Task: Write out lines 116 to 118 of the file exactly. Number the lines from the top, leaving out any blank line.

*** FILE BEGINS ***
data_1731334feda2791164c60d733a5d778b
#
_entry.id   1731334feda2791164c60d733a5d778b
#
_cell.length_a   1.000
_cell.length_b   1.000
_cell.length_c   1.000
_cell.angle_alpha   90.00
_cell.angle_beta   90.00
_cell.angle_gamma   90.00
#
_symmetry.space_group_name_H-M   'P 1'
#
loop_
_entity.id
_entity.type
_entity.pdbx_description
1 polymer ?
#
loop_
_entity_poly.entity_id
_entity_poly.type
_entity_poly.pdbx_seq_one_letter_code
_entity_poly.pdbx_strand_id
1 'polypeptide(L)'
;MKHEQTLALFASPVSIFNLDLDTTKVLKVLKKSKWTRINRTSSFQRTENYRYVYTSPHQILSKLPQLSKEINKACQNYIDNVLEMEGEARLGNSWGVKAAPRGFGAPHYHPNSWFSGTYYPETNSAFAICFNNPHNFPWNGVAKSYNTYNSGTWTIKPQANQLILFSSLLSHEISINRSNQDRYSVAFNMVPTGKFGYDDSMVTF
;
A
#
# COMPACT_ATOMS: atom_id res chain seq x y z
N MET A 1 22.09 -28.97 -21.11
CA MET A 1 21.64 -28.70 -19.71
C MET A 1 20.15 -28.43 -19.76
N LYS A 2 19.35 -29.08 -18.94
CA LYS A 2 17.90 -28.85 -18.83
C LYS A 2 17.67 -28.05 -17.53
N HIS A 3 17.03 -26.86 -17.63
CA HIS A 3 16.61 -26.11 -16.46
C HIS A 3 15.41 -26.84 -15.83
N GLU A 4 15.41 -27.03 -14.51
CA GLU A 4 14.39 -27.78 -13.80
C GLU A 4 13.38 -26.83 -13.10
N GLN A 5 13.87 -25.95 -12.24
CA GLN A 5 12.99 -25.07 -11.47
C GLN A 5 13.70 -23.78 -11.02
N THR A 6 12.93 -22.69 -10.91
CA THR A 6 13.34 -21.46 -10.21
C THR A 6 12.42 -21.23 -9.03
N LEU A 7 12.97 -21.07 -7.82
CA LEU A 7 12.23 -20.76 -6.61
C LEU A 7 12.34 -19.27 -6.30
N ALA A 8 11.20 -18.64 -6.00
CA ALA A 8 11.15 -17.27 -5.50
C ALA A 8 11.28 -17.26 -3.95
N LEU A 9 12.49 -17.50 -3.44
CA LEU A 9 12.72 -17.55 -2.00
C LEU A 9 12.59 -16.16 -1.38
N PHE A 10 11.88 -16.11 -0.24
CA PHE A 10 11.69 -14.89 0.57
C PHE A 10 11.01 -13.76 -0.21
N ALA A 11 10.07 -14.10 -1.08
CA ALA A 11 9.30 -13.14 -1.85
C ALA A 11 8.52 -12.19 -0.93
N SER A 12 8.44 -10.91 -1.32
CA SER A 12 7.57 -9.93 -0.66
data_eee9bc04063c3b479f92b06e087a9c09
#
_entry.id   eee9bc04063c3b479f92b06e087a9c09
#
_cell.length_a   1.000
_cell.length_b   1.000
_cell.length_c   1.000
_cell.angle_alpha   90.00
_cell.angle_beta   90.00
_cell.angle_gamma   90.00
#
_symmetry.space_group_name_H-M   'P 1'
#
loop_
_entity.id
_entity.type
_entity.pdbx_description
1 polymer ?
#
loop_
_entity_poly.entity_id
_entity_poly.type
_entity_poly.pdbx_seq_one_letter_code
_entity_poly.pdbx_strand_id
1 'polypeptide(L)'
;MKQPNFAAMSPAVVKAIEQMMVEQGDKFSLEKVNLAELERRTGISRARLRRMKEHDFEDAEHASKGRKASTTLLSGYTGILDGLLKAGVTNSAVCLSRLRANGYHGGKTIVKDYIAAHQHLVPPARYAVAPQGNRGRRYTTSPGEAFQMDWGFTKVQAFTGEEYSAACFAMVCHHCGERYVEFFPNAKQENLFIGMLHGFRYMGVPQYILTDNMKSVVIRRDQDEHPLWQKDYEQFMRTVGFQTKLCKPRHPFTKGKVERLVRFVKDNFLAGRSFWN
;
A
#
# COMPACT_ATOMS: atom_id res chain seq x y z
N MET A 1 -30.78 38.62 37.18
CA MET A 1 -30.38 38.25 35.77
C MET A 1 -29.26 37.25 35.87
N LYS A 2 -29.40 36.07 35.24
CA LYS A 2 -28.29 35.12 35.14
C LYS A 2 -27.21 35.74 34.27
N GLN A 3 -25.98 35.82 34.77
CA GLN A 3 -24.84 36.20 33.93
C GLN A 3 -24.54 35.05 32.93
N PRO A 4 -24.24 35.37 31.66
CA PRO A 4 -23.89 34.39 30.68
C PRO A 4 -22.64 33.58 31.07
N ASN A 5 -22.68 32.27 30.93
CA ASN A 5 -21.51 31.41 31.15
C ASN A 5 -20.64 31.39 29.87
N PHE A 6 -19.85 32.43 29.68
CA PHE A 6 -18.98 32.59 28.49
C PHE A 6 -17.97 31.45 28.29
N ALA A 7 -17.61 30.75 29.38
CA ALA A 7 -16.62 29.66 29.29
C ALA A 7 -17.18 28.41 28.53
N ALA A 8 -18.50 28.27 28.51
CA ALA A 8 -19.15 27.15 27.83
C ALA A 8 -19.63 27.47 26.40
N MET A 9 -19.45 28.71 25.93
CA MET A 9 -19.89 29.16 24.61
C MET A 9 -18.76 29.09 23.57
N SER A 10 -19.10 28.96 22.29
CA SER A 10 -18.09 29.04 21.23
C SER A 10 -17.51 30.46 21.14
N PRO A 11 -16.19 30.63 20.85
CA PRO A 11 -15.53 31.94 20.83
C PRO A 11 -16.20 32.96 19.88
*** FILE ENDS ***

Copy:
C ALA A 7 -17.18 28.41 28.53
N ALA A 8 -18.50 28.27 28.51
CA ALA A 8 -19.15 27.15 27.83